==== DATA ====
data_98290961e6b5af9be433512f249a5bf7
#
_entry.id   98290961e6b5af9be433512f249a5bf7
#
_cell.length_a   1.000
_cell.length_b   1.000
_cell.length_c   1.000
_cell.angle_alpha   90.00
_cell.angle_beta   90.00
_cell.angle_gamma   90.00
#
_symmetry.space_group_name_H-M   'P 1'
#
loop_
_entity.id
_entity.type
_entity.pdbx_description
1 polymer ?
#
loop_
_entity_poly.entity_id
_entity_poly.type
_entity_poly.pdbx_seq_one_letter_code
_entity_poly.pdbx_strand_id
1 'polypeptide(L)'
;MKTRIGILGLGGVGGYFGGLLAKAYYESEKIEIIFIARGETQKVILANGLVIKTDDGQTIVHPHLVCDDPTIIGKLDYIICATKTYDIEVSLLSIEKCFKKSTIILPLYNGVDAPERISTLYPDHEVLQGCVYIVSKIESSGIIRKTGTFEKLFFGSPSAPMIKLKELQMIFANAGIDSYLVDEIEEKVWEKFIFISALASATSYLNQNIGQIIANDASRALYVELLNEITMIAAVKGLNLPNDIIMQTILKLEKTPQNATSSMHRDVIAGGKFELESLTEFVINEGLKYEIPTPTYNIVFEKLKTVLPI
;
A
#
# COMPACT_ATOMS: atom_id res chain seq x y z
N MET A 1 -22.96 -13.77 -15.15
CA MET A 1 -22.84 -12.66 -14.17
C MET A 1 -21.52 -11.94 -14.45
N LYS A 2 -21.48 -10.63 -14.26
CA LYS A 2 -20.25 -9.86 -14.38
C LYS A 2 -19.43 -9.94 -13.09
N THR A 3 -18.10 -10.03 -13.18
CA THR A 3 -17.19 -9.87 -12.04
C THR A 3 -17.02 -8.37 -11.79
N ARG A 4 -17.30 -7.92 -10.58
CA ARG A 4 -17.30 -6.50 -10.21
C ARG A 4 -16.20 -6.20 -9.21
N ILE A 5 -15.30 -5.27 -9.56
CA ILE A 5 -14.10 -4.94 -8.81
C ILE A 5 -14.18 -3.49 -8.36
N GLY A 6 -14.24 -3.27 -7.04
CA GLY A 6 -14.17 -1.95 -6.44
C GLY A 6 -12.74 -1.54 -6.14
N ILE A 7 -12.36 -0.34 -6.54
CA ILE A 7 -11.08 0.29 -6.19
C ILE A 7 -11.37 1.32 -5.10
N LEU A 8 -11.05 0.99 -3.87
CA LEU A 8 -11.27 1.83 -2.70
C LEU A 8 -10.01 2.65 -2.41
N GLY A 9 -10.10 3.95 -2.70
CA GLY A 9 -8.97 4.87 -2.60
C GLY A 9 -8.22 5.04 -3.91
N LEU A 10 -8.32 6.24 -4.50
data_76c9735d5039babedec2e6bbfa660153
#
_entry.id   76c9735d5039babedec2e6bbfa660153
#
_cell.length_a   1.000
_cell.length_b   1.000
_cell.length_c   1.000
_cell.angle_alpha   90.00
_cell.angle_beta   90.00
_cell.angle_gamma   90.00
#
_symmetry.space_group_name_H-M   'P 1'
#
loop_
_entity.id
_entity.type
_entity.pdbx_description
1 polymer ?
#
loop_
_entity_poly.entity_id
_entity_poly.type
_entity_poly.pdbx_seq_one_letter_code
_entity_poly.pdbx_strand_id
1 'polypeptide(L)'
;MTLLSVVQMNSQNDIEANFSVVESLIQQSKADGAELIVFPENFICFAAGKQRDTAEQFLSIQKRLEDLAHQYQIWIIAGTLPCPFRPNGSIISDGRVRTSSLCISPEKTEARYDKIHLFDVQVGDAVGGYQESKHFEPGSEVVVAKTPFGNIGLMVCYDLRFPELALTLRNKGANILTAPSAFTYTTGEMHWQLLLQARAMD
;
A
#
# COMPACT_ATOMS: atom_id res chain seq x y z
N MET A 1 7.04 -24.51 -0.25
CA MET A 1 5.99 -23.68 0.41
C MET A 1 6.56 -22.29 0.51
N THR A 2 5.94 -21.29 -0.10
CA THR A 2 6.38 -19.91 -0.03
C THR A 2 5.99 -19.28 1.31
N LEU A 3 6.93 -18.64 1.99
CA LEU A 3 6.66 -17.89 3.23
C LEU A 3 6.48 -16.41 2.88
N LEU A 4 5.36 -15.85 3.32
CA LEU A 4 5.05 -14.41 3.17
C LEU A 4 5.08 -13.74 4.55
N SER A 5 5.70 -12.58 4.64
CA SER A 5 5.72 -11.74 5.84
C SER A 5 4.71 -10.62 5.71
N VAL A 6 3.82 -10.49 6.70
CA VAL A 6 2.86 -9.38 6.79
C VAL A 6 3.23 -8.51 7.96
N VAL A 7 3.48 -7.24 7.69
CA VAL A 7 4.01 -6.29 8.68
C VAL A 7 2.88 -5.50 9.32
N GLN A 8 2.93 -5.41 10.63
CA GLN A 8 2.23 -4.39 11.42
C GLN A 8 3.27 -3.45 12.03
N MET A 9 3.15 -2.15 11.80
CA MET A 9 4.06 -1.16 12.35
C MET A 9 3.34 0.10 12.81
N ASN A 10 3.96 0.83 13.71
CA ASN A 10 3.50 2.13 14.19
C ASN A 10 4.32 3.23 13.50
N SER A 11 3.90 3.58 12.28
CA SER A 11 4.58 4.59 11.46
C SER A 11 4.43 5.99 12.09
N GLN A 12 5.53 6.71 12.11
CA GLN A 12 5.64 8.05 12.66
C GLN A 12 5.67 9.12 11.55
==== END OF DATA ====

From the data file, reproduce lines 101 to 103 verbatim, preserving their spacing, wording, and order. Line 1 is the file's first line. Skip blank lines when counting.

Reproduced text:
N SER A 5 5.70 -12.58 4.64
CA SER A 5 5.72 -11.74 5.84
C SER A 5 4.71 -10.62 5.71